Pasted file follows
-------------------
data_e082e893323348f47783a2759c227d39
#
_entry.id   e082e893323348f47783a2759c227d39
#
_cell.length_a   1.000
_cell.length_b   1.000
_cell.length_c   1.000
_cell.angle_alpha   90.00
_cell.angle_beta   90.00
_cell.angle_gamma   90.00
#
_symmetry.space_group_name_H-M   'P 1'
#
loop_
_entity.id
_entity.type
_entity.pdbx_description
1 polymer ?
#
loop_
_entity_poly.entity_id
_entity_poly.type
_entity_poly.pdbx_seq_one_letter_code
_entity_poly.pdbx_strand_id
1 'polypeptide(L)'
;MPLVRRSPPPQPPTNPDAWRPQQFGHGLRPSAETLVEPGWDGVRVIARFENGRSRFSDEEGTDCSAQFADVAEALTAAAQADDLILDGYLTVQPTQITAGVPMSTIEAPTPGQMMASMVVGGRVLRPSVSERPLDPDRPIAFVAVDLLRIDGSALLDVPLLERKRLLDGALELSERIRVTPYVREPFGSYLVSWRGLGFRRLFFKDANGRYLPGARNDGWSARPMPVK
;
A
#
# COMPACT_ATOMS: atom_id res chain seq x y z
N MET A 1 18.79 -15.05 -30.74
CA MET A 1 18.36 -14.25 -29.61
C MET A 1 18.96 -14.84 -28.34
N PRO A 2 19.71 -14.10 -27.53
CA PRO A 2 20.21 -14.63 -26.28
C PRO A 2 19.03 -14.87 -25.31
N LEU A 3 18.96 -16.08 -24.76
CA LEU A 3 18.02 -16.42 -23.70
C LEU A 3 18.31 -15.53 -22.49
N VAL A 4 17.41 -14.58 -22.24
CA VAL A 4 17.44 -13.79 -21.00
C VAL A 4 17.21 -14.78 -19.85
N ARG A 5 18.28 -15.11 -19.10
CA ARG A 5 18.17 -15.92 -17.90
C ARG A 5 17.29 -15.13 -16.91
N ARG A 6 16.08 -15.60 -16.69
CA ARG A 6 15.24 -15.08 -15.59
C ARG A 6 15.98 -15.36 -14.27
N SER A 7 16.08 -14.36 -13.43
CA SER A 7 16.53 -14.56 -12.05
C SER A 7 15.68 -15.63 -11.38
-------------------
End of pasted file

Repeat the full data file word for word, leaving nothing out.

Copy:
data_e082e893323348f47783a2759c227d39
#
_entry.id   e082e893323348f47783a2759c227d39
#
_cell.length_a   1.000
_cell.length_b   1.000
_cell.length_c   1.000
_cell.angle_alpha   90.00
_cell.angle_beta   90.00
_cell.angle_gamma   90.00
#
_symmetry.space_group_name_H-M   'P 1'
#
loop_
_entity.id
_entity.type
_entity.pdbx_description
1 polymer ?
#
loop_
_entity_poly.entity_id
_entity_poly.type
_entity_poly.pdbx_seq_one_letter_code
_entity_poly.pdbx_strand_id
1 'polypeptide(L)'
;MPLVRRSPPPQPPTNPDAWRPQQFGHGLRPSAETLVEPGWDGVRVIARFENGRSRFSDEEGTDCSAQFADVAEALTAAAQADDLILDGYLTVQPTQITAGVPMSTIEAPTPGQMMASMVVGGRVLRPSVSERPLDPDRPIAFVAVDLLRIDGSALLDVPLLERKRLLDGALELSERIRVTPYVREPFGSYLVSWRGLGFRRLFFKDANGRYLPGARNDGWSARPMPVK
;
A
#
# COMPACT_ATOMS: atom_id res chain seq x y z
N MET A 1 18.79 -15.05 -30.74
CA MET A 1 18.36 -14.25 -29.61
C MET A 1 18.96 -14.84 -28.34
N PRO A 2 19.71 -14.10 -27.53
CA PRO A 2 20.21 -14.63 -26.28
C PRO A 2 19.03 -14.87 -25.31
N LEU A 3 18.96 -16.08 -24.76
CA LEU A 3 18.02 -16.42 -23.70
C LEU A 3 18.31 -15.53 -22.49
N VAL A 4 17.41 -14.58 -22.24
CA VAL A 4 17.44 -13.79 -21.00
C VAL A 4 17.21 -14.78 -19.85
N ARG A 5 18.28 -15.11 -19.10
CA ARG A 5 18.17 -15.92 -17.90
C ARG A 5 17.29 -15.13 -16.91
N ARG A 6 16.08 -15.60 -16.69
CA ARG A 6 15.24 -15.08 -15.59
C ARG A 6 15.98 -15.36 -14.27
N SER A 7 16.08 -14.36 -13.43
CA SER A 7 16.53 -14.56 -12.05
C SER A 7 15.68 -15.63 -11.38